prevailing wage for similarly employed nurses in the geographic area in
accordance with administrative guidelines or regulations issued by ETA.
Section 655.1112(c)(2). Three commenters disagreed with the
requirements. These concerns are addressed in turn below.
The Department notes that the comments on the IFR were made before
the publication of the Final Rule for the H-2B nonagricultural
temporary worker program on December 19, 2008 (the December 2008 Rule),
which amended Sec. 655.1112(c)(2) to provide that the Office of
Foreign Labor Certification's (OFLC) National Processing Center (NPC)
in Chicago will provide the prevailing wages for nurses under the H-1C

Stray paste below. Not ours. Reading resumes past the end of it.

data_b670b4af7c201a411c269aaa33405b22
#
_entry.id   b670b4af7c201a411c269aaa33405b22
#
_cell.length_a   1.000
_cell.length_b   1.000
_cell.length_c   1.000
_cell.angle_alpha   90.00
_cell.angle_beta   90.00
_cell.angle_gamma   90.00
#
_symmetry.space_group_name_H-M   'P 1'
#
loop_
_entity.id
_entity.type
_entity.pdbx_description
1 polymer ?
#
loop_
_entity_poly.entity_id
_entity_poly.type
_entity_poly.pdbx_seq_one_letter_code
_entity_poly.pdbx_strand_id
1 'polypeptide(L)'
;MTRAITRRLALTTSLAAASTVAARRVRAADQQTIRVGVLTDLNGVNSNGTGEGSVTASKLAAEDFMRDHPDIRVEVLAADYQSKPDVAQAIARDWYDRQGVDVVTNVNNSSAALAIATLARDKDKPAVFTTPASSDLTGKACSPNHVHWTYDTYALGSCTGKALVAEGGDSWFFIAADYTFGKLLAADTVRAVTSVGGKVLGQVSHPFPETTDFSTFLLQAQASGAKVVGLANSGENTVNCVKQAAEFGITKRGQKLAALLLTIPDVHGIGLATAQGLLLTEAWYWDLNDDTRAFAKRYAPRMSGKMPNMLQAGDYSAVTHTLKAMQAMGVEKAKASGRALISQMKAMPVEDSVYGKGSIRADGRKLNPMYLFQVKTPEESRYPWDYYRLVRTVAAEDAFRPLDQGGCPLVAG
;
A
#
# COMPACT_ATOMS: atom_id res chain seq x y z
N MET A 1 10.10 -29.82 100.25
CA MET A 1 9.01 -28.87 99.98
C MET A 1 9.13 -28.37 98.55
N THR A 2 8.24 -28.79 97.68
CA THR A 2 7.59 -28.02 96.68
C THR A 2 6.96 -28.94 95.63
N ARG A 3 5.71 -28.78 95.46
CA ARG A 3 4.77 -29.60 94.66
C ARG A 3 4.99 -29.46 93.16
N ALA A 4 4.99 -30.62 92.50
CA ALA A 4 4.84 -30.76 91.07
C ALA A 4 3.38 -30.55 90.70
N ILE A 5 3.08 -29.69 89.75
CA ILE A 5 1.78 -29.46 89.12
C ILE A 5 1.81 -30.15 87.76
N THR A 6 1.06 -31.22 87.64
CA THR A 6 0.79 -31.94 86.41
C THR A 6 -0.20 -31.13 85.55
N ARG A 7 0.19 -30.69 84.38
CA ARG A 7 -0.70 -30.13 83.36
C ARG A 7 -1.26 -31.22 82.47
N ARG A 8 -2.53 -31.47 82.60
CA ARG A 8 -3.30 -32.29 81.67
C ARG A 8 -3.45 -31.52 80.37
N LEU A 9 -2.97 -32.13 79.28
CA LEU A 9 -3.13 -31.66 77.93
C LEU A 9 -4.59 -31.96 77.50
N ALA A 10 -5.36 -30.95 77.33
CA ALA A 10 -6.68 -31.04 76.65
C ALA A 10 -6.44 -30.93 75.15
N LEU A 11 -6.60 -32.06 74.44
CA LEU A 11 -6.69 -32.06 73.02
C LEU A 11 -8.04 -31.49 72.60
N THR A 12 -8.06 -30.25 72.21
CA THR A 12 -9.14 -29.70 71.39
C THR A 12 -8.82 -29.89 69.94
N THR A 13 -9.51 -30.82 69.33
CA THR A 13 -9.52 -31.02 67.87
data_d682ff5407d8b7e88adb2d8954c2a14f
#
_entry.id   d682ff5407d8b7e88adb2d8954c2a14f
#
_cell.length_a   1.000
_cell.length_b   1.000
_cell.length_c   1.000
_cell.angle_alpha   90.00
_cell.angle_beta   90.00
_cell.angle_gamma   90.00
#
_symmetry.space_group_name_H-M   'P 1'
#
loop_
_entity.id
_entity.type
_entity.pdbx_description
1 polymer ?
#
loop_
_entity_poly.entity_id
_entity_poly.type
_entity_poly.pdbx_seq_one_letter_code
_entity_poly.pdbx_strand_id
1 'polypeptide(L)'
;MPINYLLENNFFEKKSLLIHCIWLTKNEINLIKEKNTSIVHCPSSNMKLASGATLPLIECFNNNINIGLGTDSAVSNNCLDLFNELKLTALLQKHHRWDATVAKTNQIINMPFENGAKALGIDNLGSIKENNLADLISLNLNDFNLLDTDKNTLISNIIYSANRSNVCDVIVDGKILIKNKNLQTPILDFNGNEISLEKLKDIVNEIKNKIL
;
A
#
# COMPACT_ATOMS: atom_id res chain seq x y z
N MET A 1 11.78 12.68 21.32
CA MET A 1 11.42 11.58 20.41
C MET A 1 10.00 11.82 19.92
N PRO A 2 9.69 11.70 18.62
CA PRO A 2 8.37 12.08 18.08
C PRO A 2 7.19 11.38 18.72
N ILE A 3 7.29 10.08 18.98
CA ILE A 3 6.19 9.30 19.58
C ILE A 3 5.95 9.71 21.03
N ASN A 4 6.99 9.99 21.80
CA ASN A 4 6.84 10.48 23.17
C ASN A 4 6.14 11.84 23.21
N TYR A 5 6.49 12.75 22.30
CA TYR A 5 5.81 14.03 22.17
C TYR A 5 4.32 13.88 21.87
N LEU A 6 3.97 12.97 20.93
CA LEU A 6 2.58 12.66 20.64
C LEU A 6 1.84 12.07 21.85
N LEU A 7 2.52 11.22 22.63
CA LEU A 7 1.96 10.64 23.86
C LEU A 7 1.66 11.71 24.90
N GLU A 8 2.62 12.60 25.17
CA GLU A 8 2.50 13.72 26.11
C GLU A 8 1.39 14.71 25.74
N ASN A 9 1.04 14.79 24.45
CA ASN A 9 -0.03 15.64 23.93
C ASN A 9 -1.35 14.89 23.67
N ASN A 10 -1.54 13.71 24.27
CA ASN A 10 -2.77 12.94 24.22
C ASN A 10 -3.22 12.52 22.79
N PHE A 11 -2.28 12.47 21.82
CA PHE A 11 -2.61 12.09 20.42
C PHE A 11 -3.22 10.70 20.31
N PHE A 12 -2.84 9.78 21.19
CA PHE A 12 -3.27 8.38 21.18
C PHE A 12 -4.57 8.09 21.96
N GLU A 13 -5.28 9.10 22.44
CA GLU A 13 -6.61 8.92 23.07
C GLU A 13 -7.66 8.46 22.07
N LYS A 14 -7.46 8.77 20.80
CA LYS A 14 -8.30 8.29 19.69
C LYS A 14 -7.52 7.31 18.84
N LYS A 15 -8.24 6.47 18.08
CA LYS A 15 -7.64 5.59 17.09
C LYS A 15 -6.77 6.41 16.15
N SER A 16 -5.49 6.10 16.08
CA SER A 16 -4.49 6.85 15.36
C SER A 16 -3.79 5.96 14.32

program from January 18, 2009.\1\ See 73 FR 78020, Dec. 19, 2008. This
federalization of prevailing wage determinations, discussed at length
in the December 2008 Rule, was undertaken not because of a lack of
ability on the part of the SWAs to engage in such determinations but to
ensure consistency and uniformity in the process of prevailing wage
determinations across all OFLC-administered programs. See 73 FR 78020,
Dec. 19, 2008. The arguments presented by commenters to the IFR with
regard to the prevailing wage determinations by SWAs are equally
applicable to such determinations by the NPCs, and are accordingly
reviewed and responded to as such, with any differences in such
\1\ The Department also issued a Federal Register Notice on
December 4, 2009, centralizing prevailing wage determination
requests at the National Prevailing Wage and Help Center (NPWHC) as
of January 1, 2010. See 74 FR 63795, Dec. 4, 2009. However, because